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Jerome Merchant + Partners

Jerome Merchant + Partners, formerly known as P&C Legal, was started by Vishnu Jerome.
21 May 2010


A few days ago, the Prime Minister of India delivered a candid speech on legal education in India. There wasn't much about it in the news. I'm guessing it was because he didn't really nice things about the state of affairs in law schools across the country. 


I must say the speech was surprisingly candid. No lies about how great legal education in India is. It wasn't sales pitch for an election or an upcoming unappealing policy change. By far the most honest speech about the situation we're currently facing.


1. Teachers

WHAT HE SAID: "There is also the serious problem of law teachers – a vexed problem of numbers, quality and diversity. We need good law teachers to shape and nurture young legal minds. The sad reality is that when we look for experts to head new law schools and the new faculties, we have precious few to choose from. There is an obvious need to provide more uniform but calibrated and better salaries, accompanied by considerably improved terms of service for our teachers."


WHAT HE SHOULD HAVE ALSO SAID: "I've instructed the Law Minister to review the salary of faculty members across law schools. Apart from that I have requested him prepare a report on how we can attract young minds to be teachers. From what I understand teaching assistants who are the future faculty of such law schools do not have attractive pay packages forcing many not to take up such positions.

                 We are also looking into inviting professors from Universities like Oxford, Cambridge, Harvard and other renowned Universities to conduct seminars for teachers in all law schools on how to teach as well as inspire students. Currently, there is excessive focus on rote learning which is dampening the true understanding of law. I expect this program to be compulsory and free for all law teachers across India. My Government aims to provide all law students an equal opportunity to be inspired irrespective of where they are studying."



WHAT HE SAID: "Our law libraries are too few and woefully stocked. We must provide the latest tools of research to our students, scholars and practitioners. Law schools should be linked with the best sources of knowledge globally."


WHAT HE SHOULD HAVE ALSO SAID: " In order to help our law students, my Government has sanctioned money for building a library and computer center in the capital of each State. Every law student will have free access to these libraries which will be stocked with the scholarly books on all topics along with journals and magazine. Along with this, NIC will co-ordinate with corporates and law firms to establish a computer centers adjoining each library. Each center will have at least 100 computers and broadband internet. Students will be able to access national and international legal databases. "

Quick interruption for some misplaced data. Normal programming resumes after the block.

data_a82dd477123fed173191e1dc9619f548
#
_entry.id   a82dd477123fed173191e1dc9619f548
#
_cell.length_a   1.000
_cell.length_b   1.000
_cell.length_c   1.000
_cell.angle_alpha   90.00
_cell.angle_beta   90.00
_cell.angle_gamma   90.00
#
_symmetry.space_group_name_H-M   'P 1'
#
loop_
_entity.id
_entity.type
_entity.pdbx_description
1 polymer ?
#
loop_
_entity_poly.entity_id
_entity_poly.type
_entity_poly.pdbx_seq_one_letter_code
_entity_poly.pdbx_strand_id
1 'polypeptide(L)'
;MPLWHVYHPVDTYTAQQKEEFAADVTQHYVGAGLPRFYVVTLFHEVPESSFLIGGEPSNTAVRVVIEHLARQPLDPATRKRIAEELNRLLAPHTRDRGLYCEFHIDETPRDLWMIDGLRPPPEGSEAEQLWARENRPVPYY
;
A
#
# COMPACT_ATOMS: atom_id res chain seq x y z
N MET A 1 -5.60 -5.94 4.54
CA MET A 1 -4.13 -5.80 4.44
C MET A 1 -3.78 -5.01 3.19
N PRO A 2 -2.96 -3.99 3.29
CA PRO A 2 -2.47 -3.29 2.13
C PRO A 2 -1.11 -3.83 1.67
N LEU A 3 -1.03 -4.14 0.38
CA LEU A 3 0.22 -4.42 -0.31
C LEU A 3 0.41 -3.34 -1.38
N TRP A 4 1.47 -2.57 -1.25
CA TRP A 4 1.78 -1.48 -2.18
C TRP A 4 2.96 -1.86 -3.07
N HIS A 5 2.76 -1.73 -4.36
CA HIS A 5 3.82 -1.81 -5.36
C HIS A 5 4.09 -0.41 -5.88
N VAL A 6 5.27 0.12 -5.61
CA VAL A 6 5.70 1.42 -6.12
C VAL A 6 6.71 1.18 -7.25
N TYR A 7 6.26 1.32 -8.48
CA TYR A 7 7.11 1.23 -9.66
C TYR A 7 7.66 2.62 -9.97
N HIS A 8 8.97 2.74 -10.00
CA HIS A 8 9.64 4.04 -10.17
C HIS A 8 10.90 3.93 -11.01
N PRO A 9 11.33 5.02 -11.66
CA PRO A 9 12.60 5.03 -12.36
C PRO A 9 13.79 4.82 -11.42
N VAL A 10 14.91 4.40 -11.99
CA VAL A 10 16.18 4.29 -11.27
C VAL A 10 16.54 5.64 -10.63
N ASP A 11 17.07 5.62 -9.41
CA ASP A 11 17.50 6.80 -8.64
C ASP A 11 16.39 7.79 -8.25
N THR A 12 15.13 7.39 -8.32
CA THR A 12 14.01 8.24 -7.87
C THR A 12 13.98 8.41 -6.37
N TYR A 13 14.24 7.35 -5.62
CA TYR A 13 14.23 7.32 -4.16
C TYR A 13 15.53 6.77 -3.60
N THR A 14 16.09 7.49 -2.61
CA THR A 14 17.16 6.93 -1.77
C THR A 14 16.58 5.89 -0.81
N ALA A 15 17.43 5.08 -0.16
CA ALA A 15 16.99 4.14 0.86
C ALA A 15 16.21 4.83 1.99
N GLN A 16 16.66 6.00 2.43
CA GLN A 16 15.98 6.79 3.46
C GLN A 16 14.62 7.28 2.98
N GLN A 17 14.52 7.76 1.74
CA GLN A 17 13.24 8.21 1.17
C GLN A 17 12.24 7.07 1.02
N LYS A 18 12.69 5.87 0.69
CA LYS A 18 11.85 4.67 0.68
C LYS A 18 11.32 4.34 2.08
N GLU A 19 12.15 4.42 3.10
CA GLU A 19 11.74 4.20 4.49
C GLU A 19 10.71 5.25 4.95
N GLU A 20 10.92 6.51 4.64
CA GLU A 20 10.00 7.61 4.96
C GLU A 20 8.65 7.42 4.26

WHAT HE SAID: "Internship and post degree placements must also be regulated to match applicants and recipients appropriately. Today, some fortunate students who have the right contacts have the luxury of plenty in terms of options while several of their talented but less resourceful colleagues go a begging for placements."


WHAT HE SHOULD HAVE ALSO SAID: " I have asked the law Minister to consult top law firms and lawyers across the country to prepare an independent legal internship agency which will help students find internships. This will be a transparent process which will allow students to apply for their internships on a website and firms and lawyers must pick interns from those who apply. The credentials of those who are accepted must be published. We want our corporate and legal culture to be merit based rather than one based on influence."




WHAT HE SAID: "We must dream if we want to make progress of having a world class educational system. Law universities should be a part of our national ambition. I have a vision that the new South Asian University soon to be established by this Government with other South Asian countries would ultimately expand to include an outstanding law faculty with an eminent global faculty." 


WHAT HE SHOULD HAVE ALSO SAID: " To begin this process, we are consulting law schools, established under various State legislations, to build an integrated course structure. In order to improve the quality of faculty members and opportunities for law students, we must allow mobility for faculty members and students within such law schools. This will also lead to more exposure for all those concerned. Further, it will allow us to identify quality faculty and future leaders for the education sector."